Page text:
Fundamental legal and policy debates usually revolve not only around the goals that the law should pursue, and the appropriate means to achieve them, but also around the underlying facts. Reality is complex, and people tend to look for evidence, to perceive it and interpret it in ways that confirm their prior attitudes. Rigorous empirical research is therefore critically important. In recent years, a growing number of legal scholars have conducted empirical legal studies, often in collaboration with researchers from other social-science disciplines. The thought-provoking article reviewed here—on discrimination against women sellers by bidders in eBay auctions—belongs to this emerging genre.
Market-based allocations of goods and entitlements are presumably not only more efficient than centralized allocations, but also freer and more egalitarian. In the market, buyers and sellers freely transact on an equal footing, as opposed to being rewarded on the basis of their class, race, or gender. Of course, these ideals do not always materialize: there are market failures; transactions do not always reflect the free will of the parties; and markets are sometimes discriminatory. With regard to inequality, some have argued that what appears to be prejudice-based discrimination is actually “rational”—because race and gender are proxies for contractual performance; because profit-maximizing firms cater to the preferences of their prejudiced customers; or because cooperation works best between employees of similar social background. In theory, irrational discrimination cannot survive in a competitive market, simply because it is a faulty profit-maximizing strategy. Arguably, therefore, the continued prevalence of market discrimination indicates either that it is rational, or that our expectations of market competition are exaggerated (or both). Of course, rationality and efficiency do not imply desirability or even permissibility, but most would agree that these are relevant issues when it comes to understanding market discrimination and considering what to do about it.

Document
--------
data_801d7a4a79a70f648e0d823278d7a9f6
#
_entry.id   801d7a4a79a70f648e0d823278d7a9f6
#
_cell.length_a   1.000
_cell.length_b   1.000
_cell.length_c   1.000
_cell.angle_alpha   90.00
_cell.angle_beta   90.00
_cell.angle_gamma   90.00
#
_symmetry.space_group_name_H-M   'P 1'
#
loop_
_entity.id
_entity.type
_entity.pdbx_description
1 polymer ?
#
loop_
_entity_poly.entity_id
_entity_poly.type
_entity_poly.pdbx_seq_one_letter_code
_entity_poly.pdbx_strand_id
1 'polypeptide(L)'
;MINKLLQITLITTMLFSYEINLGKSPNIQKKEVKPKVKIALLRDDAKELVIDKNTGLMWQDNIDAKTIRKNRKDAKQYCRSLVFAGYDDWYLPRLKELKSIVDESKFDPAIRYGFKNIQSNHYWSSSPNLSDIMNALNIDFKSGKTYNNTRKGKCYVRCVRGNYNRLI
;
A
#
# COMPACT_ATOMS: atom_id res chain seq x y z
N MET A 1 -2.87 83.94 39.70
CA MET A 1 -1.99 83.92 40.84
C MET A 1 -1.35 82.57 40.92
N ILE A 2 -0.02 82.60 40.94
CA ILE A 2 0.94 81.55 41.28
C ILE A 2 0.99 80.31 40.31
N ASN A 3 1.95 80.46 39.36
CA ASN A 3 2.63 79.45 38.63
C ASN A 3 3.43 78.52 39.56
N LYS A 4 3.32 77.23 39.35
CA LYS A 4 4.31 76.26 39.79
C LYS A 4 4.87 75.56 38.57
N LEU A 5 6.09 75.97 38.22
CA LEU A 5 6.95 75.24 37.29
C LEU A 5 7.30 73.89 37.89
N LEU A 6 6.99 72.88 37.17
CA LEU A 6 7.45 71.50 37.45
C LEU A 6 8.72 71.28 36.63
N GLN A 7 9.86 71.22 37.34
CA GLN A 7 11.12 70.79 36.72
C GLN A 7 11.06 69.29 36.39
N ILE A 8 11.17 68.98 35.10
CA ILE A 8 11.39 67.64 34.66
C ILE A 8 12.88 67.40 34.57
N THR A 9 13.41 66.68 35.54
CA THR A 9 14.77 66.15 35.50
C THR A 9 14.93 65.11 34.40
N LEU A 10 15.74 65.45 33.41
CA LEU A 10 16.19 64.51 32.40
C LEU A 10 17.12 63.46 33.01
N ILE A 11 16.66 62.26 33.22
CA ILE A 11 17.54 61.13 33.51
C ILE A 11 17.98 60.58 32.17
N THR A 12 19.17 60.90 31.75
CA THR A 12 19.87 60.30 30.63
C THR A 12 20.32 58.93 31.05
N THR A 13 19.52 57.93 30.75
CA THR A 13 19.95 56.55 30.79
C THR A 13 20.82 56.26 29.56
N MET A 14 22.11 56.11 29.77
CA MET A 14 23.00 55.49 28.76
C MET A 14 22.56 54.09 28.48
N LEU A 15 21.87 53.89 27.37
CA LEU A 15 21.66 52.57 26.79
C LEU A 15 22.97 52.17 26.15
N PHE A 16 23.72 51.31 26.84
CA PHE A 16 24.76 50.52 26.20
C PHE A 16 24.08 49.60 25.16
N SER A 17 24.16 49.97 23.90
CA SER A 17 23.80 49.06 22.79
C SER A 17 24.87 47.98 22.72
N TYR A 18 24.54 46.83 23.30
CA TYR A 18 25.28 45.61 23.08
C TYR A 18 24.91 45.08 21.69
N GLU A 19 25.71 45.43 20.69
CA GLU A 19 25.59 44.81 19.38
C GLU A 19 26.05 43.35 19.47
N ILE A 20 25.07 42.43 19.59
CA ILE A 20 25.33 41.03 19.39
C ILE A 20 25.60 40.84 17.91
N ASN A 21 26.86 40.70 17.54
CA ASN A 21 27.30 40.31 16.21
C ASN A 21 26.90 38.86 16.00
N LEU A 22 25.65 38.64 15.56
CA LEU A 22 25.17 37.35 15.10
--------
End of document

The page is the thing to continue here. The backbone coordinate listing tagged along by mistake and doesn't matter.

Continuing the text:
To shed light on this question, one would ideally look for an environment where it is impossible to come up with any “rational” explanation for market discrimination. In the context of gender discrimination, this would mean a setting where the same products are sold and bought by men and women; contracting processes are identical; no extended, close relationships are expected between the parties; there are no gender differences in terms of perceived reputation; and so forth. Ideally, one would look at a large number of transactions involving a wide range of products. Designing such an environment experimentally would be a daunting task, and finding it in the real world practically impossible—or so one might think before reading Tamar Kricheli-Katz and Tali Regev’s fascinating study.
Having secured the cooperation of the eBay research lab, Kricheli-Katz and Regev analyzed 1.1 million transactions made through eBay—an extremely popular platform worldwide for e-commerce between private individuals (and commercial entities). The data used involved the sales of the 420 most popular products from each of the main categories of the eBay catalogue, between 2009 and 2012. Of the four sale platforms available on eBay, the study focused specifically on sales through auctions—because once a seller lists an item there, the final price is not affected by the seller’s behavior, but only by the buyers’ bidding, so that possible gender differences in bargaining behavior are irrelevant.